Fund Manager's: Will Today's Winners Become Tomorrow's Losers?
Can the past outperformance by an actively-managed investment fund provide a guide to the likeliness of its outperformance in the future?
Researchers looking at this question over the past 50 years or so have widely concluded that persistent outperformance by a fund manager is rare.
In the prevailing low-interest investment environment with expectations for lower returns over the medium-to-long term for diversified portfolios, some investors may be more tempted to try to pick winners. And many investors taking this approach would tend to invest in past winners in the hope that a manager's past outperformance will be repeated.
Yet as the body of research suggests, today's winners have a strong chance of becoming tomorrow's losers in terms of performance. Meanwhile, today's losers could become tomorrow's winners.
Vanguard research published this month confirms once again that an actively-managed fund's past performance is not an accurate guide to its future performance. And chasing performance by switching between funds as their performance rises and falls is likely to be a wasted and costly exercise.
In this new research, analysts first ranked all actively-managed US share funds in terms of their performance the in the ï¬ve years to December 2011. Then the performance of the funds was tracked over the next following ï¬ve years to December 2016.
"If managers were able to provide consistently high performance, we would expect to see the majority of first-quintile funds remaining in the first quintile," the analysts write. However, the majority of managers "failed to consistently outperform".
Of the 1108 share funds in the top performance quintile (top 20 per cent) for the first five years to December 2011, only 15.6 per cent remained in the top quintile for the second five-year period. Further, 21.3 per cent had fallen to bottom quintile (lowest 20 per cent) while 25.3 per cent had merged or been liquidated.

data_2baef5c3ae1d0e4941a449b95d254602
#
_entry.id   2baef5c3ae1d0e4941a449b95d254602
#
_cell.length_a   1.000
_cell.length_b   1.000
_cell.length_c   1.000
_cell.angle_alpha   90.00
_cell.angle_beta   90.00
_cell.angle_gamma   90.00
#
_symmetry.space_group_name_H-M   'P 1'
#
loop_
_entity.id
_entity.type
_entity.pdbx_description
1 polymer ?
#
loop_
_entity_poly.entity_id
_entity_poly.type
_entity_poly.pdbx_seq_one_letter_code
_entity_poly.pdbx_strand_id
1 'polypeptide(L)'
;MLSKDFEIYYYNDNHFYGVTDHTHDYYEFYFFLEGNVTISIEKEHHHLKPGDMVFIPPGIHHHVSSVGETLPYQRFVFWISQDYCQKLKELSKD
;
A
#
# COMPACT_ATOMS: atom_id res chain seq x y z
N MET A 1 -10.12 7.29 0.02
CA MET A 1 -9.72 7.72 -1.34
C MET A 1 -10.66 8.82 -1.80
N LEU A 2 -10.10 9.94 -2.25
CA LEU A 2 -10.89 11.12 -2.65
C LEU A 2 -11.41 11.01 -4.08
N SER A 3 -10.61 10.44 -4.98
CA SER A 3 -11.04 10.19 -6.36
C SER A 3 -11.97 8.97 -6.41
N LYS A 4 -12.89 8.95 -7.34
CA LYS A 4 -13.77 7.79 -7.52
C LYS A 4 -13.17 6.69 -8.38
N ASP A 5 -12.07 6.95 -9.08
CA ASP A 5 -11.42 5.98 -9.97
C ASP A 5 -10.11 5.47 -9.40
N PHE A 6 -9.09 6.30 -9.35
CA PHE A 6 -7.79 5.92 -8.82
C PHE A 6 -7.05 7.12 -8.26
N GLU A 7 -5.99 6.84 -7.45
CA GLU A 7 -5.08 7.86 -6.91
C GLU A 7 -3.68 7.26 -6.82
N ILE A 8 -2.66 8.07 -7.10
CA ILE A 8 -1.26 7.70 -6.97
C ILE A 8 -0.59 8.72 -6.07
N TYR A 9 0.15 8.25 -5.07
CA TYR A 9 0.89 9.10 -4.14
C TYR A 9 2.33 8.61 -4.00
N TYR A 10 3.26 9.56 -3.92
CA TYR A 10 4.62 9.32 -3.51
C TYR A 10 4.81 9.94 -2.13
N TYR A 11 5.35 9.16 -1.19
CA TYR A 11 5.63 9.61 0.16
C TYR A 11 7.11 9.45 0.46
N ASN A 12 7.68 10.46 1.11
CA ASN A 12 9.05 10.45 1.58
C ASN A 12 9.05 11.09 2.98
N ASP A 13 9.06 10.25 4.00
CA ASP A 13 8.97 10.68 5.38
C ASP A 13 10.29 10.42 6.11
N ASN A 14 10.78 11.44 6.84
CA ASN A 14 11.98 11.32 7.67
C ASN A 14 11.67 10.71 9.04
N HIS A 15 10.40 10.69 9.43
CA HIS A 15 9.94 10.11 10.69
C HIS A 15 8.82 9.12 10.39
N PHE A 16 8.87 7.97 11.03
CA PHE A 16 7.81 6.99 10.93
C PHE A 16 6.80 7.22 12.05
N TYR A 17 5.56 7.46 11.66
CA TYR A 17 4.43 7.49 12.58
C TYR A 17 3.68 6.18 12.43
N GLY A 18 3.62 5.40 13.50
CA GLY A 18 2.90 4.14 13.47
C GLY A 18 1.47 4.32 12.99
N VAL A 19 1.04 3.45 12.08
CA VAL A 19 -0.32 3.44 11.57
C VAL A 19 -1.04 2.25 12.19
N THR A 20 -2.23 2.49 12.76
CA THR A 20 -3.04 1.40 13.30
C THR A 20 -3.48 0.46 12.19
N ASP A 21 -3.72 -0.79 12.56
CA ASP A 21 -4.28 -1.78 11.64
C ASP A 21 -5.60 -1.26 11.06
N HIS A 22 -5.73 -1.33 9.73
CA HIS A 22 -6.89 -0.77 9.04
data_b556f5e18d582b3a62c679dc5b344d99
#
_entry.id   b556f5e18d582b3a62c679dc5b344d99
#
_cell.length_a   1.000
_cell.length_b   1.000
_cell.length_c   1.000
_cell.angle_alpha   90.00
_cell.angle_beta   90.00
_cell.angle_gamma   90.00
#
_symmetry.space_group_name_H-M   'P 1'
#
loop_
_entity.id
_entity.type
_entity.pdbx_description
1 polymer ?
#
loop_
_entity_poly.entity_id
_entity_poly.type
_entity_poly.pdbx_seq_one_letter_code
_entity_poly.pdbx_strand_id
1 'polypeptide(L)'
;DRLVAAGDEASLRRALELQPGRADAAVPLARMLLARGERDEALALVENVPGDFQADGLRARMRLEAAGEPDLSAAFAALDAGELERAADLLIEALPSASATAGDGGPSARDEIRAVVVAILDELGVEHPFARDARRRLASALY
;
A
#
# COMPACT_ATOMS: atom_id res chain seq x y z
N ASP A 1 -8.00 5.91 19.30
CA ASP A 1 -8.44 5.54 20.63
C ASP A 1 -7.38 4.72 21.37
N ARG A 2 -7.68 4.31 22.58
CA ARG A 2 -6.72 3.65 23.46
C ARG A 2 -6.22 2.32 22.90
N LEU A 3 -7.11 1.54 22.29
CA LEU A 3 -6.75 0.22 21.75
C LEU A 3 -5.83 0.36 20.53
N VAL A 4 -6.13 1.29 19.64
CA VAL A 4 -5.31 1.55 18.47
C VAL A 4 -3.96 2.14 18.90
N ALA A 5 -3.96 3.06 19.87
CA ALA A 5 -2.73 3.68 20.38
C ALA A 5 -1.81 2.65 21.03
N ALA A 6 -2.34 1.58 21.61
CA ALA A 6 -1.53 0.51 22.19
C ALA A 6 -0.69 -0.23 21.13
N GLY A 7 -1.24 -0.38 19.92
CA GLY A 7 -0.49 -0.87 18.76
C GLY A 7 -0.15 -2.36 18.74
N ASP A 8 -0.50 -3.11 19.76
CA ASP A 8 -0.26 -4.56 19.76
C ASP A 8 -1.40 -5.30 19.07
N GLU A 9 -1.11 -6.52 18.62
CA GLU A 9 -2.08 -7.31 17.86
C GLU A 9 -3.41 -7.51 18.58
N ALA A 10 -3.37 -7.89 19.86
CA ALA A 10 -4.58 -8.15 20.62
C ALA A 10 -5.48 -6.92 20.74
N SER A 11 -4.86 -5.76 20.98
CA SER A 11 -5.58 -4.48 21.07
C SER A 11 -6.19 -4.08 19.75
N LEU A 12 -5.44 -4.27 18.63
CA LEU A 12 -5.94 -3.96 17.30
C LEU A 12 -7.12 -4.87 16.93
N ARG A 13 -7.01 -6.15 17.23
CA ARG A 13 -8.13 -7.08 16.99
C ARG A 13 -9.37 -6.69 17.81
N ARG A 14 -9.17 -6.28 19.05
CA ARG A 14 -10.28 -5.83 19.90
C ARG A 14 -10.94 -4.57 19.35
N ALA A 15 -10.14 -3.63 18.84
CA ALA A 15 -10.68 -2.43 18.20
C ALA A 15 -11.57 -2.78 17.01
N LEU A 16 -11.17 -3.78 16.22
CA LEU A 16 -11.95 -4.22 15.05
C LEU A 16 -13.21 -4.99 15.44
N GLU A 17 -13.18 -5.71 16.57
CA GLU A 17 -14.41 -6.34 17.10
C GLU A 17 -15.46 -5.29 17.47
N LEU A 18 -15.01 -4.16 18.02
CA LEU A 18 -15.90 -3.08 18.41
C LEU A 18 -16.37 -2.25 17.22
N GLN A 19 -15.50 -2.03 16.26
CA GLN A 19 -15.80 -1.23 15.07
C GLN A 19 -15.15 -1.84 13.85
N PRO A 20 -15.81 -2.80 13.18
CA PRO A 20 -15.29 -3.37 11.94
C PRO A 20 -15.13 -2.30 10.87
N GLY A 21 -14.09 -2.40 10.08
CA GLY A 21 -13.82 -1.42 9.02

And of the 1114 share funds in the bottom quintile for the first five years to December 2011, 15 per cent had risen to the top quintile for the second five-year period. Only 9.2 per cent remained in the lowest quintile however 47.7 per cent were merged or liquidated.
This research underlines that consistent outperformance by fund managers is rare and that investors can pay a high price in forfeited returns by chasing performance.
Finally, other Vanguard research shows that investors over the medium-to- long term often underperform the managed funds currently holding their capital because of their adoption of a hire-and-fire, performance-chasing strategy.
Taking such approach can mean investors consolidate losses when a once top-performer falters yet miss out on gains when a one-time poor performer begins to outperform.
Significantly, many investors who recognise that consistent outperformance by a fund manager is rare believe, like Vanguard, that there is a place for favoured actively-managed funds in their diversified portfolios.
Such investors often adopt a core-satellite approach, investing the diversified core of their portfolios in low-cost index funds, including index-tracking Exchange Traded Funds (ETFs), while holding smaller satellites of favoured actively-managed funds and direct investments.
Factors that should improve the probability of success with actively-managed funds are low investment management costs and a recognition by patient investors that their carefully-chosen managers will experience almost inevitable bouts of underperformance, even for extended periods.
Robin Bowerman is Head of Market Strategy and Communication, Vanguard Australia. As a renowned market commentator and editor Robin has spent more than two decades writing about all things investment.